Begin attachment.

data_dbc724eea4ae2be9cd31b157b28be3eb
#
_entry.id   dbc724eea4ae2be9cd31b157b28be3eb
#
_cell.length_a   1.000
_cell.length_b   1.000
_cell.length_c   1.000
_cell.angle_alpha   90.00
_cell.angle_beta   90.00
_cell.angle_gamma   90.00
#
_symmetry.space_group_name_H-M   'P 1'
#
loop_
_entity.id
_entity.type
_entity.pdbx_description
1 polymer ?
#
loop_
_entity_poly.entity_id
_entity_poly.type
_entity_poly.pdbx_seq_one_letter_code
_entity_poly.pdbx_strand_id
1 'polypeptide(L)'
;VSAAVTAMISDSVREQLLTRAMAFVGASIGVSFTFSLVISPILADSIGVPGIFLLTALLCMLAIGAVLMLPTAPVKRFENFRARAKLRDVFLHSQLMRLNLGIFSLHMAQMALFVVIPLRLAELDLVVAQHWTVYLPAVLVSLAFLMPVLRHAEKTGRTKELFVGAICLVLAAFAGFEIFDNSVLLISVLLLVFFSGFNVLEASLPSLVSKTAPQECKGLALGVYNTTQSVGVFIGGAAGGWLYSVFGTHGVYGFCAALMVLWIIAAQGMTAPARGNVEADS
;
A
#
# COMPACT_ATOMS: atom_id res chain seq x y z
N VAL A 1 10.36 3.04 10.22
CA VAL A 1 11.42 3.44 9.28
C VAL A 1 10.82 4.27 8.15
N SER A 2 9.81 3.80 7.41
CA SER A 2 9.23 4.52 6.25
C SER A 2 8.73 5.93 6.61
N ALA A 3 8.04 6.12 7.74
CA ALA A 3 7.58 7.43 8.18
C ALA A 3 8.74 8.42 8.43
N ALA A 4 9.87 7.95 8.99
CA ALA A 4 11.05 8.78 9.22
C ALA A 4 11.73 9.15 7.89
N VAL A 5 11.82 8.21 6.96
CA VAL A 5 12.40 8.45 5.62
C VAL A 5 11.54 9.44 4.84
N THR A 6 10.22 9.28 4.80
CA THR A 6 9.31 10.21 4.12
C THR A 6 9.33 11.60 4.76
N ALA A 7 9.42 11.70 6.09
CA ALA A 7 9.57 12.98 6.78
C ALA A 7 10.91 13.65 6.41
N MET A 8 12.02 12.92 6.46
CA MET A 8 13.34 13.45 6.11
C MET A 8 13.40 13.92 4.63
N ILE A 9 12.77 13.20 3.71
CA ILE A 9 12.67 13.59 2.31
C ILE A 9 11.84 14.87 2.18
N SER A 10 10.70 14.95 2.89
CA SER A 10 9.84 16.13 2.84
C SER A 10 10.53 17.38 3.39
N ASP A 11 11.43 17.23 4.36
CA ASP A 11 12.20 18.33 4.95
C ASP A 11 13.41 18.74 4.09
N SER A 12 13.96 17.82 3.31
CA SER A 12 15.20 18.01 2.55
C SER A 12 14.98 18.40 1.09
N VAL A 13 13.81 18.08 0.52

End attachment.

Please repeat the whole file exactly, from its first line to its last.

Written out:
data_dbc724eea4ae2be9cd31b157b28be3eb
#
_entry.id   dbc724eea4ae2be9cd31b157b28be3eb
#
_cell.length_a   1.000
_cell.length_b   1.000
_cell.length_c   1.000
_cell.angle_alpha   90.00
_cell.angle_beta   90.00
_cell.angle_gamma   90.00
#
_symmetry.space_group_name_H-M   'P 1'
#
loop_
_entity.id
_entity.type
_entity.pdbx_description
1 polymer ?
#
loop_
_entity_poly.entity_id
_entity_poly.type
_entity_poly.pdbx_seq_one_letter_code
_entity_poly.pdbx_strand_id
1 'polypeptide(L)'
;VSAAVTAMISDSVREQLLTRAMAFVGASIGVSFTFSLVISPILADSIGVPGIFLLTALLCMLAIGAVLMLPTAPVKRFENFRARAKLRDVFLHSQLMRLNLGIFSLHMAQMALFVVIPLRLAELDLVVAQHWTVYLPAVLVSLAFLMPVLRHAEKTGRTKELFVGAICLVLAAFAGFEIFDNSVLLISVLLLVFFSGFNVLEASLPSLVSKTAPQECKGLALGVYNTTQSVGVFIGGAAGGWLYSVFGTHGVYGFCAALMVLWIIAAQGMTAPARGNVEADS
;
A
#
# COMPACT_ATOMS: atom_id res chain seq x y z
N VAL A 1 10.36 3.04 10.22
CA VAL A 1 11.42 3.44 9.28
C VAL A 1 10.82 4.27 8.15
N SER A 2 9.81 3.80 7.41
CA SER A 2 9.23 4.52 6.25
C SER A 2 8.73 5.93 6.61
N ALA A 3 8.04 6.12 7.74
CA ALA A 3 7.58 7.43 8.18
C ALA A 3 8.74 8.42 8.43
N ALA A 4 9.87 7.95 8.99
CA ALA A 4 11.05 8.78 9.22
C ALA A 4 11.73 9.15 7.89
N VAL A 5 11.82 8.21 6.96
CA VAL A 5 12.40 8.45 5.62
C VAL A 5 11.54 9.44 4.84
N THR A 6 10.22 9.28 4.80
CA THR A 6 9.31 10.21 4.12
C THR A 6 9.33 11.60 4.76
N ALA A 7 9.42 11.70 6.09
CA ALA A 7 9.57 12.98 6.78
C ALA A 7 10.91 13.65 6.41
N MET A 8 12.02 12.92 6.46
CA MET A 8 13.34 13.45 6.11
C MET A 8 13.40 13.92 4.63
N ILE A 9 12.77 13.20 3.71
CA ILE A 9 12.67 13.59 2.31
C ILE A 9 11.84 14.87 2.18
N SER A 10 10.70 14.95 2.89
CA SER A 10 9.84 16.13 2.84
C SER A 10 10.53 17.38 3.39
N ASP A 11 11.43 17.23 4.36
CA ASP A 11 12.20 18.33 4.95
C ASP A 11 13.41 18.74 4.09
N SER A 12 13.96 17.82 3.31
CA SER A 12 15.20 18.01 2.55
C SER A 12 14.98 18.40 1.09
N VAL A 13 13.81 18.08 0.52